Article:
Emergency first aid for dogs – Part 5 – Approaching an injured dog
The most common of all accidents involving dogs is the one in which the dog is struck by a car. To help you prepare as best possible in this type of scenario, read along and take notes of the following steps.
Approaching an injured dog
When approaching a dog that has been struck by a car, care must be taken that you aren’t bitten by the dog you’re trying to help. An injured dog knows only that it hurts and probably won’t be aware that you are on the scene in an attempt to help. Slowly approach the animal and see what his injuries might be.
While you evaluate the extent of the dog’s injuries, prepare an emergency muzzle using a necktie, belt, gauze bandage – or anything else from which such a muzzle can be fashioned. Affix it around the dog’s mouth and tie it behind the head. If the dog is bleeding severely, quickly apply a pressure bandage, tie off the exposed artery, or apply a tourniquet between the wound and the dog’s heart.
In the event of a broken limb, immobilize the limb to prevent bone-grating action, or the possibility of the bone protruding through the skin. Use cardboard, wood, chicken wire – whatever is immediately available. Even a couple of sticks of wood, with the aid of a belt, can be secured to a dog’s limb to help immobilize it.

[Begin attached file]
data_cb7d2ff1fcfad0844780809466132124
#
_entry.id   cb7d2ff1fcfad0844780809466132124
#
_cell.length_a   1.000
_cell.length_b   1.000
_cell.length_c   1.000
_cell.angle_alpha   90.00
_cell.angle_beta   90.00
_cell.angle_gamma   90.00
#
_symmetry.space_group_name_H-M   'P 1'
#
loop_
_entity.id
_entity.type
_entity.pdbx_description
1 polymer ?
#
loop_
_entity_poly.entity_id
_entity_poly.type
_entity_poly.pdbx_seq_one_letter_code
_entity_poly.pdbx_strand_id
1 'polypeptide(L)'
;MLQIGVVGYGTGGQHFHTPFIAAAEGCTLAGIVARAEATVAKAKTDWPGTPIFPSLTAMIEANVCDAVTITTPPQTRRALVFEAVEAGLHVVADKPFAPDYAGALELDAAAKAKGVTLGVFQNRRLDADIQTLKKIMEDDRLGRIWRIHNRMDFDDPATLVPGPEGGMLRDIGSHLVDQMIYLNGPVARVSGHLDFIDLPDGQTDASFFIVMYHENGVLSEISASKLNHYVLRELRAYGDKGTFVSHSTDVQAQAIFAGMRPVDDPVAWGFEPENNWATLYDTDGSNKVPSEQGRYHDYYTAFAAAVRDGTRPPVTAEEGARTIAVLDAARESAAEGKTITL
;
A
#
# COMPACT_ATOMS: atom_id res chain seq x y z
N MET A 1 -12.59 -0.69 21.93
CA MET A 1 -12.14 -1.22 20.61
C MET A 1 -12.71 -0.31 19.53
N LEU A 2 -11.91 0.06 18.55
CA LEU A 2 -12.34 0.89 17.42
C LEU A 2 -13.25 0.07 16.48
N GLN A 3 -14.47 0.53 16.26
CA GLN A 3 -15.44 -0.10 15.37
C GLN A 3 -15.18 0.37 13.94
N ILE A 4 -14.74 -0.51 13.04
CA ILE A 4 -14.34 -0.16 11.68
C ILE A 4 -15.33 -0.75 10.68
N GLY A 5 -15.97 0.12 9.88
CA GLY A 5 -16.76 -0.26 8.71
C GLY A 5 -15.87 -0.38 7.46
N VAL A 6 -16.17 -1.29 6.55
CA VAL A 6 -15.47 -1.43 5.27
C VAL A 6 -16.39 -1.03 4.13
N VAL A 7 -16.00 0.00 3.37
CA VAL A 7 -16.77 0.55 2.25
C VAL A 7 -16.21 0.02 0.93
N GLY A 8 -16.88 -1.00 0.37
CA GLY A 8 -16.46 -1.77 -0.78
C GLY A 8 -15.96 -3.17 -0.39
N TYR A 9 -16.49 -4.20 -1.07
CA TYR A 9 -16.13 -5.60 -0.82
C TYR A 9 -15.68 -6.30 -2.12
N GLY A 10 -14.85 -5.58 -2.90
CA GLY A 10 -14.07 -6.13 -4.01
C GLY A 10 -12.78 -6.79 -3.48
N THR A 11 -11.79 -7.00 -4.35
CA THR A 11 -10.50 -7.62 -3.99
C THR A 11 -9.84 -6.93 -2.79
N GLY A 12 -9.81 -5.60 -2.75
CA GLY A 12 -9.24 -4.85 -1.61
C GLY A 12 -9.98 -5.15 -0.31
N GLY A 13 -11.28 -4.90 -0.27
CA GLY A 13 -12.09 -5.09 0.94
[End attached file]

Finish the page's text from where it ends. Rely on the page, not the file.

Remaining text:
Creating a stretcher
A coat can be placed on the ground to double as a stretcher and as a means of keeping the dog warm while he’s being transported to the nearest veterinary clinic. Please lift the dog as gently as possible. This is extremely important in the event that internal injuries are present.
The primary concern in the event of an auto accident should be the presence of shock and internal injuries; therefore, speed, and an absolute minimum of lost motion is essential if a dog’s life is to be saved. Broken legs and external injuries are relatively unimportant in the beginning, and saving the dog’s life comes first.
No food or water
One of the first things a person usually wants to do when aiding an injured animal is to give it food or water – perhaps as a way of reassuring the dog. This, however, should not be done since it could aggravate any possible internal injuries. A chain reaction of vomiting and further internal bleeding from severe vomiting spasms could then be brought on.
Every dog owner should become aware of the necessary steps in administering first aid. First aid – promptly administered – can save a dog’s life… and who knows, it may just be your own dog! But always remember, first aid, by itself, is no substitute for professional veterinary care. First aid is emergency aid, and does not replace the need for professional attention.